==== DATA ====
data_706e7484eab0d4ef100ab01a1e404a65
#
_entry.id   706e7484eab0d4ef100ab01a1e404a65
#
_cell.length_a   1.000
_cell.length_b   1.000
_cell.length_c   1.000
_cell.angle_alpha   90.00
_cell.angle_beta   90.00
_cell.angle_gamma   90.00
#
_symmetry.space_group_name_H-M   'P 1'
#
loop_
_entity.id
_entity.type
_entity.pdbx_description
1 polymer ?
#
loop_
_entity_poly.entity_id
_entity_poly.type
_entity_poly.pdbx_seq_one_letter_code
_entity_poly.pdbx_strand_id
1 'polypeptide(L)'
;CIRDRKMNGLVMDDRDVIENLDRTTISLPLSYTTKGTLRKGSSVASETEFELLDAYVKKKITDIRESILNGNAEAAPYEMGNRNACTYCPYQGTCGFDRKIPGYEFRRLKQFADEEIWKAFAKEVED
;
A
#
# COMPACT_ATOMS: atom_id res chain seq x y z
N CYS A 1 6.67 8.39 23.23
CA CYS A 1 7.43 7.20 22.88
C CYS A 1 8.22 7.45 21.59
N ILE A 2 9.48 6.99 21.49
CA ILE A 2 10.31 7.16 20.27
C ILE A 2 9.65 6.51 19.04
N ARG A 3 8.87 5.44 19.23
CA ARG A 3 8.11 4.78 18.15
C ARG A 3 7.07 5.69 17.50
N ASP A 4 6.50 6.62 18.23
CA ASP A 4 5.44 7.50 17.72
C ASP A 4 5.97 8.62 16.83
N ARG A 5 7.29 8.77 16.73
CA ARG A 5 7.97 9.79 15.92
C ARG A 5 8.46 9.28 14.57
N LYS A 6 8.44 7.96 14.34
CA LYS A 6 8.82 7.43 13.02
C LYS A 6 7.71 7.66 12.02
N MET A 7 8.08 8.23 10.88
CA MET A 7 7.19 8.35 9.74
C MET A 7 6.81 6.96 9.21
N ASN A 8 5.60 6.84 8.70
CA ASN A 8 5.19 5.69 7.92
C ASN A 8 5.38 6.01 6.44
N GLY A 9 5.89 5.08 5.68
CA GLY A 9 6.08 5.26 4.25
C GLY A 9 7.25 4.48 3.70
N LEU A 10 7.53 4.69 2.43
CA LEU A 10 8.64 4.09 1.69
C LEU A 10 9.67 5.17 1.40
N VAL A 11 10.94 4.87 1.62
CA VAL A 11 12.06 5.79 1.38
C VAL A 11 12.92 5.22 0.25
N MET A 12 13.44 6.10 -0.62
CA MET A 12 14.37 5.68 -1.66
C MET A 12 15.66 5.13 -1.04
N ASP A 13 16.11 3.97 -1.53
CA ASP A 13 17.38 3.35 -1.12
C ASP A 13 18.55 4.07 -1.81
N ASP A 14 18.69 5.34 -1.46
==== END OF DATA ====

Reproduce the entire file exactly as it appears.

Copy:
data_706e7484eab0d4ef100ab01a1e404a65
#
_entry.id   706e7484eab0d4ef100ab01a1e404a65
#
_cell.length_a   1.000
_cell.length_b   1.000
_cell.length_c   1.000
_cell.angle_alpha   90.00
_cell.angle_beta   90.00
_cell.angle_gamma   90.00
#
_symmetry.space_group_name_H-M   'P 1'
#
loop_
_entity.id
_entity.type
_entity.pdbx_description
1 polymer ?
#
loop_
_entity_poly.entity_id
_entity_poly.type
_entity_poly.pdbx_seq_one_letter_code
_entity_poly.pdbx_strand_id
1 'polypeptide(L)'
;CIRDRKMNGLVMDDRDVIENLDRTTISLPLSYTTKGTLRKGSSVASETEFELLDAYVKKKITDIRESILNGNAEAAPYEMGNRNACTYCPYQGTCGFDRKIPGYEFRRLKQFADEEIWKAFAKEVED
;
A
#
# COMPACT_ATOMS: atom_id res chain seq x y z
N CYS A 1 6.67 8.39 23.23
CA CYS A 1 7.43 7.20 22.88
C CYS A 1 8.22 7.45 21.59
N ILE A 2 9.48 6.99 21.49
CA ILE A 2 10.31 7.16 20.27
C ILE A 2 9.65 6.51 19.04
N ARG A 3 8.87 5.44 19.23
CA ARG A 3 8.11 4.78 18.15
C ARG A 3 7.07 5.69 17.50
N ASP A 4 6.50 6.62 18.23
CA ASP A 4 5.44 7.50 17.72
C ASP A 4 5.97 8.62 16.83
N ARG A 5 7.29 8.77 16.73
CA ARG A 5 7.97 9.79 15.92
C ARG A 5 8.46 9.28 14.57
N LYS A 6 8.44 7.96 14.34
CA LYS A 6 8.82 7.43 13.02
C LYS A 6 7.71 7.66 12.02
N MET A 7 8.08 8.23 10.88
CA MET A 7 7.19 8.35 9.74
C MET A 7 6.81 6.96 9.21
N ASN A 8 5.60 6.84 8.70
CA ASN A 8 5.19 5.69 7.92
C ASN A 8 5.38 6.01 6.44
N GLY A 9 5.89 5.08 5.68
CA GLY A 9 6.08 5.26 4.25
C GLY A 9 7.25 4.48 3.70
N LEU A 10 7.53 4.69 2.43
CA LEU A 10 8.64 4.09 1.69
C LEU A 10 9.67 5.17 1.40
N VAL A 11 10.94 4.87 1.62
CA VAL A 11 12.06 5.79 1.38
C VAL A 11 12.92 5.22 0.25
N MET A 12 13.44 6.10 -0.62
CA MET A 12 14.37 5.68 -1.66
C MET A 12 15.66 5.13 -1.04
N ASP A 13 16.11 3.97 -1.53
CA ASP A 13 17.38 3.35 -1.12
C ASP A 13 18.55 4.07 -1.81
N ASP A 14 18.69 5.34 -1.46